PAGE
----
Wrestling Club Builds Future Stars

The Wildcat Youth Wrestling Club helps develop wrestling skills in children grades kindergarten to eighth grade.

The Wildcat Youth Wrestling Club helps develop wrestling skills in children grades kindergarten to eighth grade.

By Sophia Ricco

Once a child develops a love for a sport, it becomes a physical activity that teaches them not just technique and endurance, but skills that will stay with them for a lifetime.

The Wildcat Youth Wrestling Club’s mission is to form the kids into lifetime wrestlers with a positive outlook on this challenging sport. After being exposed to wrestling at a young age, the club’s coach Michael McGuinness said kids naturally progress to join junior high and varsity wrestling teams.

“This sport is a marathon, more than a sprint,” McGuinness said. “What we’re concerned about is teaching the kids to be champions on the mat through high school and champions in life.”

The Wildcats goal is to create a “wrestling culture” in the South Huntington school district. The school district has a strong wrestling tradition aided by the Wildcats work with younger students. The club starts teaching the basics to kids as early as kindergarten, and continues until eight grade.

“We start them young, learning basic fundamentals in a good atmosphere,” McGuinness said.

Wildcat wrestlers practice their moves.

Wildcat wrestlers practice their moves.

The Wildcats consist of 60 junior wrestlers, and McGuinness hopes at least half of them fall in love with the sport and stick with it through high school.

“It’s about creating a culture and building a foundation for these kids, but also having fun and teaching them to give back,” McGuinness said.

For the boys who continue wrestling at Walt Whitman High School, their time spent together on the mat as children intensifies their connections.

“The hard work they put in during practice and the fun they’re having, will definitely strengthen their bonds that will hold on to throughout their school years and beyond,” McGuinness said.

During the team’s first competition at the East Meadow Tournament on Dec. 30, the Wildcats cheered each other on. Ryan Maoriana came out as a champion and Jack Tripoli, Lucas Ryan, Jackson Cruise, and Michael McGuinness earned runner-up in their weight class.

“They get a little bit of competition to reinforce what we teach them on the mat and put themselves in that pressure environment where it’s just them out there and they have to perform,” McGuinness said.

Young wrestlers learn to love the sport in the Wildcat Youth Wrestling program.

Young wrestlers learn to love the sport in the Wildcat Youth Wrestling program.

The club’s next competition is this weekend at the East Islip Tournament. McGuinness, along with coaches Frank Tripoli, Michael Engel and Chris Oberding will evaluate each child’s abilities before putting them into a match-up to ensure that they are ready.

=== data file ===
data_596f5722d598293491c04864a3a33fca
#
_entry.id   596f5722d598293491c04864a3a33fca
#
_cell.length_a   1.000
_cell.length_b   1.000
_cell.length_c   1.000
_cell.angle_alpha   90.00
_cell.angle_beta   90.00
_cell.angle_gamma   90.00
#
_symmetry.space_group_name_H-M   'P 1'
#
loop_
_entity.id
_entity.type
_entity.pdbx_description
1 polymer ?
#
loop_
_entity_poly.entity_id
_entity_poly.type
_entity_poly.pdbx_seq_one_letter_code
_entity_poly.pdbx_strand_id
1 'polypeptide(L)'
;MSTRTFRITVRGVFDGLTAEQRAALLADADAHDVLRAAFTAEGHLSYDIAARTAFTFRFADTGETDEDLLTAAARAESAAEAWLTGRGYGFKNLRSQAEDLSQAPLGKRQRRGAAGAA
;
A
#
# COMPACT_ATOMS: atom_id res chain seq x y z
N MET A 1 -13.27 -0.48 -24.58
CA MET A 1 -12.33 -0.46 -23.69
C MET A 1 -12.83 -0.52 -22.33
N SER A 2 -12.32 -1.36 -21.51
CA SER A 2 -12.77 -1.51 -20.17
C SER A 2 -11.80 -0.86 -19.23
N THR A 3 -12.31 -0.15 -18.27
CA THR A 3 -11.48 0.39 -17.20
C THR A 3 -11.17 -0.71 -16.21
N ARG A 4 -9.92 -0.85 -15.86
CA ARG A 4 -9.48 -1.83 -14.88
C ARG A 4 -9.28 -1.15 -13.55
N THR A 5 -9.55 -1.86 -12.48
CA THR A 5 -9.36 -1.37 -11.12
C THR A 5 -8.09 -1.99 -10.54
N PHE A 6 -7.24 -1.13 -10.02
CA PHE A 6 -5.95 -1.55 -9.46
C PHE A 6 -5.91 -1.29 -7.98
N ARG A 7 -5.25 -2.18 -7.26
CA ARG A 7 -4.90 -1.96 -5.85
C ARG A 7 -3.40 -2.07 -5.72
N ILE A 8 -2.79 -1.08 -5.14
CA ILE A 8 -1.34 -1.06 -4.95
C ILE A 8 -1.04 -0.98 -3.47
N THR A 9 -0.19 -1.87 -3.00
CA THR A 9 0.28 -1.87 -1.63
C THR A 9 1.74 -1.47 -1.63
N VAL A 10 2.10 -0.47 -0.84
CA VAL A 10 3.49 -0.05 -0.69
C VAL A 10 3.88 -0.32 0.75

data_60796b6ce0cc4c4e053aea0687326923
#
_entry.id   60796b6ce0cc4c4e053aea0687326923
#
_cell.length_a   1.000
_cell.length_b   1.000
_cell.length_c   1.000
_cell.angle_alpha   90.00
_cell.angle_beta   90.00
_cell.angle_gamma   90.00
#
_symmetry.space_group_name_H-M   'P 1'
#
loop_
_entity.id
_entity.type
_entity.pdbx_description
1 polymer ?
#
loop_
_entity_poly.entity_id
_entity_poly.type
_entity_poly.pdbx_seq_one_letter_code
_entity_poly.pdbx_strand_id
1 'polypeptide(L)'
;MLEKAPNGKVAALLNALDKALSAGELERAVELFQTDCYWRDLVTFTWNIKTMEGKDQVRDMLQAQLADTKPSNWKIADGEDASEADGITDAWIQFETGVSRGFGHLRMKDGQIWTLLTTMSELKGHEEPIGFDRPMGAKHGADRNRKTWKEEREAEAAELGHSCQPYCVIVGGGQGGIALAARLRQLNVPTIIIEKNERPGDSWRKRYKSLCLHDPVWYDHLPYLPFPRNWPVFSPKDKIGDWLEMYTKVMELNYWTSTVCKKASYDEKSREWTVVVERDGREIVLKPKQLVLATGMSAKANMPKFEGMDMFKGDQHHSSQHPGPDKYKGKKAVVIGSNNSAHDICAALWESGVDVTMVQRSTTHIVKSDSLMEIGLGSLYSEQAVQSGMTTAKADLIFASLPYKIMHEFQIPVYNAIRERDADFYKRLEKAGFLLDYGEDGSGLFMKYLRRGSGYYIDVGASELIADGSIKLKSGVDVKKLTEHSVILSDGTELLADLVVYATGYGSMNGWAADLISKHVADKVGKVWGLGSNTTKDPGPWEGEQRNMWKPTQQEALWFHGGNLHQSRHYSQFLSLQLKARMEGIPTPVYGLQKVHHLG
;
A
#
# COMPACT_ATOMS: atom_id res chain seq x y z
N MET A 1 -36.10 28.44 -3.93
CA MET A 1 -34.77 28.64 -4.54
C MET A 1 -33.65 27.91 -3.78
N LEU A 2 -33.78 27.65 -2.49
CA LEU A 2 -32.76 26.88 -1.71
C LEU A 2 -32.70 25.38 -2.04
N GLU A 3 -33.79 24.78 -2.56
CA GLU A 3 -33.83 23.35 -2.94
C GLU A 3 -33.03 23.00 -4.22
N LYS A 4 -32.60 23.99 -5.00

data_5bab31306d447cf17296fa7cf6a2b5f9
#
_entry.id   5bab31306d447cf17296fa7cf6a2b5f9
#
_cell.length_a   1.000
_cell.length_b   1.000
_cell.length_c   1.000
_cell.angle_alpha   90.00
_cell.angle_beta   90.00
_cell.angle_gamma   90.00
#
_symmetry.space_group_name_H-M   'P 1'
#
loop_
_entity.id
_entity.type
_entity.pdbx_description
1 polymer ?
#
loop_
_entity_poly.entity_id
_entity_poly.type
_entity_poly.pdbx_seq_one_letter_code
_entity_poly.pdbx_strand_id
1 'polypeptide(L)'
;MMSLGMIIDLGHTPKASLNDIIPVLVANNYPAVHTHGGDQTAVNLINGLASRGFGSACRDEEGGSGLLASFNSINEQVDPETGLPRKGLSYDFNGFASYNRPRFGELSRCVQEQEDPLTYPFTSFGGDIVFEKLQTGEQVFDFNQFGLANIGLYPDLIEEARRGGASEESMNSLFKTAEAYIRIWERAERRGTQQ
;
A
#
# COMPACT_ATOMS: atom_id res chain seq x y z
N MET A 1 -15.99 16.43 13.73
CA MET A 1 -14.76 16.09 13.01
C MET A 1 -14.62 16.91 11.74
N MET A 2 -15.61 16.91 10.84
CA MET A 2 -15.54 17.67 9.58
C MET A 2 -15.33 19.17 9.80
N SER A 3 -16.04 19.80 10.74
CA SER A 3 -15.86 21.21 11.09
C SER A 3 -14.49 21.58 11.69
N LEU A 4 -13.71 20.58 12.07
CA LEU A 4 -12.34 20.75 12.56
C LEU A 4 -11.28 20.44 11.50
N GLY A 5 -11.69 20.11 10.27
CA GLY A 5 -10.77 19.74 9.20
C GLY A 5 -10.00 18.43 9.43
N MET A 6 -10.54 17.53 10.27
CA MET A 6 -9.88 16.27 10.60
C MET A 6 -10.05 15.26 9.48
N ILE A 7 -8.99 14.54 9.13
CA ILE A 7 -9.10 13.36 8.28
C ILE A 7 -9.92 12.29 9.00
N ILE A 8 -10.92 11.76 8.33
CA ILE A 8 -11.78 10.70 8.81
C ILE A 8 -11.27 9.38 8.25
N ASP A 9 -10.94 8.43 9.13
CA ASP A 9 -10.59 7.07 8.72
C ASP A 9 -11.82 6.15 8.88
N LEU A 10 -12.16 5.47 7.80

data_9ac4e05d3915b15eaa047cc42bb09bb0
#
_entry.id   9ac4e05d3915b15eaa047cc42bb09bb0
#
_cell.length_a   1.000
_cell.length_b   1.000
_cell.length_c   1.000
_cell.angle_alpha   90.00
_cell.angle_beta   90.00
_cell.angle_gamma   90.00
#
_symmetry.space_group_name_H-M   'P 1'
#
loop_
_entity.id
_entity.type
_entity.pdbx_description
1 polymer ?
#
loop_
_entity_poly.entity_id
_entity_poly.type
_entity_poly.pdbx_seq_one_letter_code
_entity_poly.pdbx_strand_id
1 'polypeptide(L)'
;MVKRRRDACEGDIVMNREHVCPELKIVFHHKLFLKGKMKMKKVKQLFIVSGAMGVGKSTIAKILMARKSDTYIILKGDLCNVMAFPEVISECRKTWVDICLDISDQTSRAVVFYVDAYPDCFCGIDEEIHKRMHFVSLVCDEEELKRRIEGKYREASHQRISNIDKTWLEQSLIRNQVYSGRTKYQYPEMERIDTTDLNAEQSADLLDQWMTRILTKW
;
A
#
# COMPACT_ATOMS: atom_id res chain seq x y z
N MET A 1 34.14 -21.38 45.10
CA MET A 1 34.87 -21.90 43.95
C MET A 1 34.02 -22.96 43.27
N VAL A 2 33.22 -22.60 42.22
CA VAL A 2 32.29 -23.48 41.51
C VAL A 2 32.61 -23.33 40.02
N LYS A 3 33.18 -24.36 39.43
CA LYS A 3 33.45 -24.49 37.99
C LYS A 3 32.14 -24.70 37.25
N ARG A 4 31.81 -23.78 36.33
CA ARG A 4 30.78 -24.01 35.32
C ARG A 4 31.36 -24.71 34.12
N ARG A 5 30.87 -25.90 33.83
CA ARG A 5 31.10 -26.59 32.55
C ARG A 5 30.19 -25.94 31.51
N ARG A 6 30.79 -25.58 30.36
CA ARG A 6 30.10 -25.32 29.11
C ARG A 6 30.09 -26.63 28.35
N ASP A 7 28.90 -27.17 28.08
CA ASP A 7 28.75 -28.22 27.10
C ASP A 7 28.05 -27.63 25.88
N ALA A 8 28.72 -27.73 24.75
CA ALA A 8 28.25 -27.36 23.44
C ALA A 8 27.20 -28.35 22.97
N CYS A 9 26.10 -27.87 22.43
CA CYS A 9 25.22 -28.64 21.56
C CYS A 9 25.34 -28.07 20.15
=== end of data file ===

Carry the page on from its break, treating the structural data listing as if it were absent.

“We don’t stress competition as much as learning technique, having fun and being positive,” McGuinness said. “Wrestling is a tough sport, it’s not like any other sport.”

The Wildcats season will culminate at their annual Saint Patrick’s day Wrestling Festival on March 16 at Walt Whitman High School. Last year’s festival attracted 350 youth wrestlers.

“This is the capstone event of the season,” McGuinness said. “If you want to see everyone compete, even if someone hasn’t competed this season, we want to get everyone on the mat and apply what they’ve learned.”

The wrestling festival also acts as a fundraiser for the Walt Whitman varsity wrestling team, raising money for uniforms, training camp sponsorships and a senior scholarship. High school wrestlers are in charge of setting up and running the tournament, setting an example for the younger students by donating their time.

“Wrestling is the type of sport that you try to give back to it, because of all that it has given you,” McGuinness said.

McGuinness grew up wrestlingin South Huntington, and feels he learned a lot about hard work and perseverance during that time. He would later go on to aid the formation of the Wildcat Youth Wrestling Club under Whitman legend, Vin Altebrando.

As Whitman’s head varsity wrestling coach for 24 years prior to his unexpected passing, Altebrando oversaw and influenced South Huntington’s wrestling programs. He would leave his mark by forming the Wildcats and lives on through the many lives he touched. This is the first season the club has gone on without him. But he will not be forgotten by wrestlers, who know their involvement honors his legacy.

“He prioritized the program, which made everyone even more committed to honoring his legacy and carrying on what he started,” McGuinness said.

Children that are interested in wrestling can still join the club this season by e-mailing wildcatsyouthwrestlingclub@gmail.com.